Wrong? (#ehealth14)

Is it wrong for every patient in Canada in 2014 to expect to have their medical information entered into an electronic record that can be shared with their designated health care providers anywhere in the country?
Is it wrong to expect to be able to access that record and associated test results or obtain a personal copy of it electronically?
Is it wrong to expect to be able to contact your physician in by email or in a text and exchange information about your health?
Well, ‘yes’, according to the man who has arguably led Canada’s progress in health information technology (IT) for the past decade.
At a panel discussion at the E-Health 2014 conference currently being held in Vancouver, Richard Alvarez who has headed Canada Health Infoway – the government agency charged with allocating hundreds of millions of dollars in bringing digital health to Canada – for a decade, feels Canadians expectations for digital health may still be too high.
“In comparison to what?” is the question he posed in response to being asked whether Canada was moving fast enough to meet those expectations.
Alvarez focused on just how far Canada has come in building an entire infrastructure to support health IT and in totally changing the culture of clinicians so they will accept and endorse incorporating digital tools into their practice.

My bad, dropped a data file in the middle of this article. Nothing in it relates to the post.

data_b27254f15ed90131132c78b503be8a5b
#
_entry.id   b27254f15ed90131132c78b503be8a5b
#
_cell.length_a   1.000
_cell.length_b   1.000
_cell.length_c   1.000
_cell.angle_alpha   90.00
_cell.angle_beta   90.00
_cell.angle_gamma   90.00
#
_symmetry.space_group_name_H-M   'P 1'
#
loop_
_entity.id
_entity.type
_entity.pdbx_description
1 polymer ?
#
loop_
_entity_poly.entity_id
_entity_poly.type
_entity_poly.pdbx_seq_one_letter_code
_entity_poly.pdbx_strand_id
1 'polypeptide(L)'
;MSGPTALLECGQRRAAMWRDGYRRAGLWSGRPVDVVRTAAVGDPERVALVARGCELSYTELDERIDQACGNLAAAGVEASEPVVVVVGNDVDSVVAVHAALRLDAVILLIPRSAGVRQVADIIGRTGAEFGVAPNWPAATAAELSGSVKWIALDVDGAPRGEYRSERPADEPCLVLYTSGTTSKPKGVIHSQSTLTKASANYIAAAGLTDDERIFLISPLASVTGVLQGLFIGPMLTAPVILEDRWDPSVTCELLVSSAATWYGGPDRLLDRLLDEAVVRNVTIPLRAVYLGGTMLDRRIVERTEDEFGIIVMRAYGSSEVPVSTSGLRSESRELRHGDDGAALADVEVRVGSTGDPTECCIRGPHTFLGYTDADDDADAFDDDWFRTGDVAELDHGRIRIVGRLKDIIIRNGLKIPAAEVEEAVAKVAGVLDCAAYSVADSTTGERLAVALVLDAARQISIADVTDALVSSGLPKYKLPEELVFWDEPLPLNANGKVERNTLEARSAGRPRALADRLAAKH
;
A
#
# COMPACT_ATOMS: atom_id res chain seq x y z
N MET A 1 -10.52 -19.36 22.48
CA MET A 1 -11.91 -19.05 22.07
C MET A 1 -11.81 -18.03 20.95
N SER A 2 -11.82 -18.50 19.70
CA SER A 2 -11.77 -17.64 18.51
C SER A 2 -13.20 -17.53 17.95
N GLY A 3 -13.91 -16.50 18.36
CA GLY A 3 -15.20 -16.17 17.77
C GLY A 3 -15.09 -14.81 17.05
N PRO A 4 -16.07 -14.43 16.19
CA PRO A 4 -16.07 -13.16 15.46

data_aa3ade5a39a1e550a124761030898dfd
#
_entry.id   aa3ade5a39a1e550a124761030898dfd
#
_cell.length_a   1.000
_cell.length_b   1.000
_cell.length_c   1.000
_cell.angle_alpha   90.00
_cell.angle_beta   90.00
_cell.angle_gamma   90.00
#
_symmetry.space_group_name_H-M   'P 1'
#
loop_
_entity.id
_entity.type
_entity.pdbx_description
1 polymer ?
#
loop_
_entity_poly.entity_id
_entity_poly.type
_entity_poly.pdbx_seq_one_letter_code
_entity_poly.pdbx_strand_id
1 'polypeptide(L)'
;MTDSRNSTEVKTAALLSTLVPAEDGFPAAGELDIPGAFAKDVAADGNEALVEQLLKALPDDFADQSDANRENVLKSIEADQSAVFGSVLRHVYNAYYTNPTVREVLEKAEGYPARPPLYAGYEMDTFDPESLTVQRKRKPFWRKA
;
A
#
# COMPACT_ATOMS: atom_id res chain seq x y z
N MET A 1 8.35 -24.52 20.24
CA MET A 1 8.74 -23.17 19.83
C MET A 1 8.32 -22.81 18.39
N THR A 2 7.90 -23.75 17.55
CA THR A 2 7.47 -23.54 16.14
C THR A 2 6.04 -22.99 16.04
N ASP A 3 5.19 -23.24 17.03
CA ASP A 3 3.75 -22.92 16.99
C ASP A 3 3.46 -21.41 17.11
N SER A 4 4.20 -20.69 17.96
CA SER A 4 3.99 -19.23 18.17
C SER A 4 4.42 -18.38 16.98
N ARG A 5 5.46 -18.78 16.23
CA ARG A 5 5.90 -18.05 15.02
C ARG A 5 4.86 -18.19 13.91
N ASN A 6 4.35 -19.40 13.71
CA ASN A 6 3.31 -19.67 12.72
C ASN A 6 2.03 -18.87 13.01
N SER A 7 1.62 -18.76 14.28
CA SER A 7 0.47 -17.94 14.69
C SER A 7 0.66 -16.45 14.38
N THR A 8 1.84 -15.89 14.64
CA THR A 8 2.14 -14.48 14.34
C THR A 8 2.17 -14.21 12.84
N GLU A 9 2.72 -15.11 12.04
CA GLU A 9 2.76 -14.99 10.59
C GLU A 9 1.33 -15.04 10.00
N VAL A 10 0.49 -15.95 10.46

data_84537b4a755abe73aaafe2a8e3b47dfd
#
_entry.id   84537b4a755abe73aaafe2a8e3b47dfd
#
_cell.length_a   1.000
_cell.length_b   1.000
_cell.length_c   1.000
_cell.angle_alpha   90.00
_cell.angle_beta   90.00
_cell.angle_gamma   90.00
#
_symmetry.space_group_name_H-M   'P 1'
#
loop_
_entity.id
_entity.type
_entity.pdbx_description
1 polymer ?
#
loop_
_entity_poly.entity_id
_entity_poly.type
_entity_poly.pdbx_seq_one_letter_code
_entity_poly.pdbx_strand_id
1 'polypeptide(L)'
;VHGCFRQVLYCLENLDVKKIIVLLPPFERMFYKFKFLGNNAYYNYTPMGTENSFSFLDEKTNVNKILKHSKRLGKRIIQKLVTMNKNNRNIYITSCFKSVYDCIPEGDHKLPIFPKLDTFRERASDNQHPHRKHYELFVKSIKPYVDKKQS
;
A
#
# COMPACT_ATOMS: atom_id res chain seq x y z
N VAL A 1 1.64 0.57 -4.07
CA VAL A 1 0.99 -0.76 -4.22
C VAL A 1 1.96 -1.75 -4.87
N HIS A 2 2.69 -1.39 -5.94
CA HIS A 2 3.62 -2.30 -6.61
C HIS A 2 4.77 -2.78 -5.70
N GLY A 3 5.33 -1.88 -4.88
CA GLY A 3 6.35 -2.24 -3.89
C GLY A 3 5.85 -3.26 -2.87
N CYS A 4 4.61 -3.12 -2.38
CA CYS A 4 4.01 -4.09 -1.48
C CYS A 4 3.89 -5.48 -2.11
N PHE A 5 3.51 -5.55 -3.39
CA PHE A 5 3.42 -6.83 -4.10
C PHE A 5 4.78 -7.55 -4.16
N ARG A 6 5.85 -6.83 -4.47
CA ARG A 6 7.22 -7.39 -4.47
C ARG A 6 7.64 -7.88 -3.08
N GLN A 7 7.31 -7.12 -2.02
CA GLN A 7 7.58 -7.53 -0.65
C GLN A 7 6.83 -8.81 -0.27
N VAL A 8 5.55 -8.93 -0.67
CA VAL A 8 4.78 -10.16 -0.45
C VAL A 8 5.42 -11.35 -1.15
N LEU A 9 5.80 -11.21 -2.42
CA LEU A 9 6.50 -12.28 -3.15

He has a point but it may not be one many are willing to acknowledge. Then again, I think it is fair for Canadians to ask more of a digital health system that often remains stuck in pilot-project mode and a culture still struggling to see patients as partners in their own care.
Held annually and attracting more than 1000 committed professionals – clinicians, vendors and policy makers – interested in digital health, the E-Health is the Canadian equivalent of the monster Health Information Management Systems Society (HIMSS) meeting held annually in the U.S.
The commitment to using digital tools to provide better care at this meeting cannot be questioned and some of the projects being described at the meeting are truly innovative. All are underpinned by surveys and statistics showing just how open patients are to seeing these tools involved in their care if it will improve their outcome.
As it was with HIMSS, patient engagement is a big topic at E-Health this year, but while patient advocates and stories abound, the patients themselves seem to be absent (but I may be wrong, this is a big meeting after all).
It’s all fascinating and I hope comment again before this meeting is over.

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